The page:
A White Knight is a term that comes into use when talking about acquisitions. Basically, it refers to an individual or an investor or a company that saves another company from a hostile takeover. The White Knight saves the target company by acquiring it before a hostile company acquires it.
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Concept of White Knight
Generally, the term white knight is associated with goodness and virtue. In a battle, the White Knight is the one that saves people from being killed. The same concept applies to the financial battlefield as well.
In the business world, hostile takeovers are a common thing. Generally, businesses or individuals buy shares of the company they want to acquire from the open market or make unsolicited proposals to get hold of the company. A hostile takeover could be in two ways:
- The acquiring company buys or gains a controlling stake in the target company.
- Or, the acquiring company wins the approval of the shareholders to replace the current board with the new board, which is in favor of the takeover.
To avoid such a takeover, the target company seeks a friendly investor or a company to acquire it by offering acceptable terms. Though any kind of takeover takes away the independence of a company, a takeover by a friendly investor is still better than the hostile takeover.
Usually, there is no change in management in a friendly takeover. To acquire the target firm, the white knight may offer a higher bid or offer better terms to the management of the target firm.
Every company wants to avoid a hostile takeover because:
- It takes away its independence.
- It takes away the company’s vision, mission and objectives.
- A company won’t be able to create value for the stakeholders, including investors, employees, and customer.
Assume Company A is making all possible efforts to acquire Company B. However, the management of Company B feels that the acquisition by Company A is not in the interest of the shareholders. To avoid this, Company B invites bids from friendly companies.
Company X has long been associated with Company B and shares good terms with its board as well. So, Company X here sees an opportunity to save Company B from the hostile takeover and at the same time, acquire a lucrative business. Thus, Company B accepts the bid from Company X to avoid the acquisition from Company A.
- In 1984, Saul Steinberg was threatening Walt Disney Productions with a hostile takeover. At the time, Sid Bass and his sons bought a significant stake in the company to save Walt Disney from the hostile takeover.
- Bayer rescuing Schering from Merck KGaA in 2006.
- In 2007, Nissin Foods acquired Myojo Foods after a US hedge fund (Steel Partners) made efforts to acquire it.
Other Types of Knights
In the above example, Company X is the White Knight, while Company A is the Black Knight or a corporate raider. And, if a fourth company expresses an interest in acquiring Company B, but it is less friendly than Company X and less hostile than Company A, then it is called a Gray Knight. In a situation where a target company is unable to find a White Knight, it can go with the Gray Knight, which is always better than the Black Knight.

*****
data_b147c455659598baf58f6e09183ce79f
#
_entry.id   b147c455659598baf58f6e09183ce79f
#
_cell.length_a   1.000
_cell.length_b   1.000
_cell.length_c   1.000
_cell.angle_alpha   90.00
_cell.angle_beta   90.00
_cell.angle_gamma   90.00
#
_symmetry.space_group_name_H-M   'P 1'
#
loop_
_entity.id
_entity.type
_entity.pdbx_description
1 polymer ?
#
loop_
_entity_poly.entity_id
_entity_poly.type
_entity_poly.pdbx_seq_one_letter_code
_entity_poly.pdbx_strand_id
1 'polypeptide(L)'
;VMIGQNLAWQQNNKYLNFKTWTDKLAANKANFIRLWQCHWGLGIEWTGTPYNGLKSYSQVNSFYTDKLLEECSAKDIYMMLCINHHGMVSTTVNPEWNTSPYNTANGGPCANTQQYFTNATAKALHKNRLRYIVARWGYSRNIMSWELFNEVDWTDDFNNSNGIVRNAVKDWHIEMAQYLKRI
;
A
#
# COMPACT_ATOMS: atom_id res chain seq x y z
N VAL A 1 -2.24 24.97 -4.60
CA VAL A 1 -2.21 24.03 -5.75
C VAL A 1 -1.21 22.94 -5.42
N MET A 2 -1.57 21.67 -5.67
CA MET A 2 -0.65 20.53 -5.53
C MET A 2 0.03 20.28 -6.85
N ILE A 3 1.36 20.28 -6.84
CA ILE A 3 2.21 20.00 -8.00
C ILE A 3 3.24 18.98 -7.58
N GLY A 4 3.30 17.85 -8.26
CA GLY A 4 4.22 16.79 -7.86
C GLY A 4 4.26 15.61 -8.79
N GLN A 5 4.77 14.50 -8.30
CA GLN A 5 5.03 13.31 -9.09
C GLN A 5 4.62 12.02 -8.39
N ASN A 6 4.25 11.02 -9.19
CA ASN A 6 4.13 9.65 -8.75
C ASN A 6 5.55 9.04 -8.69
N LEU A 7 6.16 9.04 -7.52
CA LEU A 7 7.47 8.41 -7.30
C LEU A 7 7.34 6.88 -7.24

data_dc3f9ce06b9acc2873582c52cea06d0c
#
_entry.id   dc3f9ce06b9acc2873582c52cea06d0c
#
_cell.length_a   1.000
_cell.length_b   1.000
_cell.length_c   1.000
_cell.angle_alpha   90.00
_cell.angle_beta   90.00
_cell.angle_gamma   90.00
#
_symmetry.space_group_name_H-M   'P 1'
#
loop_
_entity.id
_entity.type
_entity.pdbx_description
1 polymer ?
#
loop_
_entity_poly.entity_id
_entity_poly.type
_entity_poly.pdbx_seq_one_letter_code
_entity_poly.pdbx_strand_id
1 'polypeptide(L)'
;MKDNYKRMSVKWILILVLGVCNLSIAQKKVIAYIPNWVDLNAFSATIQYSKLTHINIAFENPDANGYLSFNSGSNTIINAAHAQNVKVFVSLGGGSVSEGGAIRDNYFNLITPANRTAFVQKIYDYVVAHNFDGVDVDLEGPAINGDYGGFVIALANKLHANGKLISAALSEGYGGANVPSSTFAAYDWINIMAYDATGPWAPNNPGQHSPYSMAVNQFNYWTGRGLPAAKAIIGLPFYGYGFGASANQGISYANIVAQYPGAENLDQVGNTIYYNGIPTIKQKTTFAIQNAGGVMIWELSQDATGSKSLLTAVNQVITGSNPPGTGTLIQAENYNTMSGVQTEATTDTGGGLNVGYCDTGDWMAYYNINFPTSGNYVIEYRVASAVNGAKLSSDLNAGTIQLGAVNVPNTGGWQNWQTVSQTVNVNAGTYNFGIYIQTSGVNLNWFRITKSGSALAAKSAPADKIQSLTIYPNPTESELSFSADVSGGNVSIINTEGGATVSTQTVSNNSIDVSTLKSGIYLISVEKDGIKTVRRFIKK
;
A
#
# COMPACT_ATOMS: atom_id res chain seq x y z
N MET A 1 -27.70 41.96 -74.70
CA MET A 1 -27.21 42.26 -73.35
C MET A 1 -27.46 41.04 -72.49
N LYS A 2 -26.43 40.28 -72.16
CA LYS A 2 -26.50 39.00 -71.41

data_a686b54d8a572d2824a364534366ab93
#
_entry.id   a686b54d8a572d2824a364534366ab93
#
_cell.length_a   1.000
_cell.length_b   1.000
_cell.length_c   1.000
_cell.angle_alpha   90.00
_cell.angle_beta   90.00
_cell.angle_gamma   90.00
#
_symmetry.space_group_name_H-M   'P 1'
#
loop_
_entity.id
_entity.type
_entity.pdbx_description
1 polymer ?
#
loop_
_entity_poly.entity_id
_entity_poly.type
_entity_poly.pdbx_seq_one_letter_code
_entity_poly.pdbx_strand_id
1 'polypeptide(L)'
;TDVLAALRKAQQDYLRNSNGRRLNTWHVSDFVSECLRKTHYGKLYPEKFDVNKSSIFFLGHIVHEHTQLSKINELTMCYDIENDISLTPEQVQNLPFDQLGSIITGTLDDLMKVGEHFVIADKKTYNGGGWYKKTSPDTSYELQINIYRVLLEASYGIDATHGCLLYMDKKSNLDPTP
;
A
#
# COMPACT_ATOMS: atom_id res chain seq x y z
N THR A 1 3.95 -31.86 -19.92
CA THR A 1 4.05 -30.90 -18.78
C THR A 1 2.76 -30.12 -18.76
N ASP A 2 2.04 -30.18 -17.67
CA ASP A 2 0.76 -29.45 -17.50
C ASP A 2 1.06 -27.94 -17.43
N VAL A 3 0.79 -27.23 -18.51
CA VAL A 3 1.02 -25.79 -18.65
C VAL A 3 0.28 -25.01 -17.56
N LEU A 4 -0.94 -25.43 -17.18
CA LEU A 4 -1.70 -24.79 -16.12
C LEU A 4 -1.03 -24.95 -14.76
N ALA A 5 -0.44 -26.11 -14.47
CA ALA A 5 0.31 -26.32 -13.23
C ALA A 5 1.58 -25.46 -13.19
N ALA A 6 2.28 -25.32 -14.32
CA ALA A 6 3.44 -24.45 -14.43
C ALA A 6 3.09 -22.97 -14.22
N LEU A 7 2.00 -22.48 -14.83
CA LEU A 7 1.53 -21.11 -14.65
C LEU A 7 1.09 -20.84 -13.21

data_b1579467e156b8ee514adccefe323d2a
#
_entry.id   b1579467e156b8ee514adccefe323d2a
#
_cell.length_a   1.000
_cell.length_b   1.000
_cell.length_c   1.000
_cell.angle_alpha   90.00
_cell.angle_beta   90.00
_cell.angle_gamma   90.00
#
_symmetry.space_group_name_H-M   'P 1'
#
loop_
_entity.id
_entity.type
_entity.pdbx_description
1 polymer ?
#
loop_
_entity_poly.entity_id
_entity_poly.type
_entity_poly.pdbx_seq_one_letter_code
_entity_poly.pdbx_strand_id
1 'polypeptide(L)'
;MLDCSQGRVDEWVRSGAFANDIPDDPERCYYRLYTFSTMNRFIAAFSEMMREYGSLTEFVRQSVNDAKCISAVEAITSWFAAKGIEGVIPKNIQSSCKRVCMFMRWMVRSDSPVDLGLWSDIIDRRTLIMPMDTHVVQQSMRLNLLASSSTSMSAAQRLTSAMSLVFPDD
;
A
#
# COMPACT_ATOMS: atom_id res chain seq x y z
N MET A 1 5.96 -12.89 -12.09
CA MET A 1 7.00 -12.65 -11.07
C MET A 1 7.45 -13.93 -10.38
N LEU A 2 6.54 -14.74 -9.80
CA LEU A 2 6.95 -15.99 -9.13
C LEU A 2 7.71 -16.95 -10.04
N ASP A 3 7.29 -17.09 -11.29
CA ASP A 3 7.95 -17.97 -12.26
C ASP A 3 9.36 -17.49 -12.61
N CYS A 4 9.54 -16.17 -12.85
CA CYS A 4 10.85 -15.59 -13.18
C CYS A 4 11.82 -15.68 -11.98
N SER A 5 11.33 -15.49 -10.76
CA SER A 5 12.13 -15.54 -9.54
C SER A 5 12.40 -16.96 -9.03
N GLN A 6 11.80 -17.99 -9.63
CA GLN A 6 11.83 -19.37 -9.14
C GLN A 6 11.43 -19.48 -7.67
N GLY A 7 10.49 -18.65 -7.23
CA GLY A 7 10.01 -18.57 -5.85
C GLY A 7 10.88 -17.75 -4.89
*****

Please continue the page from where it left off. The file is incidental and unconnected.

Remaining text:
There is also a Yellow Knight. It is a company that was initially planning a hostile takeover but later proposes favorable terms to the target company.
There can also be a White Squire, who is similar to the White Knight. A White Squire does not plan to acquire a majority stake in the target firm, rather supports the company to avoid a hostile takeover. Usually, a White Squire gets a minority stake and special voting rights in the target firm. It buys only those numbers of shares in the target company that can help to stop the Black Knight.
For example, in 2016, billionaire Patrick Soon-Shiong became White Squire by investing $70.5 million in Tribune Publishing Co. The $70.5 million investment made Patrick Soon-Shiong Tribune’s second-largest shareholder. And this allowed Tribune to avoid the hostile takeover bid by Gannett Co.
Tribune initially rejected the offer from Gannett as it was not in the best interest of the shareholders. After the initial rejection, Gannett asked Tribune’s shareholders to revolt against the company.
Acquisition Not Necessary
In a few rare cases, White Knight is also said to be a firm that acquires a struggling company to turn it around. In this case, the struggling company faces no threat of a hostile takeover. For example, Bear Stearns was struggling with its share price in 2008. At the time, JPMorgan Chase became the White Knight and acquired Bear Stearns to save it.
Or, White Knight can also be a firm or an individual that helps the company to pay off its debt burden. In such a case, the company helps the other company to survive and not to avoid any hostile takeover. For example, the American Broadcasting Company (ABC) was nearing bankruptcy in 1953. At the time, United Paramount Theatres became the white knight by buying ABC.
In many cases, it is seen that the entry of White Knight starts a bidding war with the Black Knight. Black Knight will continue to raise its bid so that the management of the target company gets no reason to accept White Knights’ bid. On the other hand, the friendly investor would also increase its bid to prevent the hostile takeover. This may lead to a bidding war between the two.
Instead of a bidding war, Black Knight may follow a different strategy as well. After the entry of the friendly investor, Black Knight steps back and does nothing. Once the friendly investor acquires the target company, the Black Knight re-enters the scene and acquires the White Knight.1,2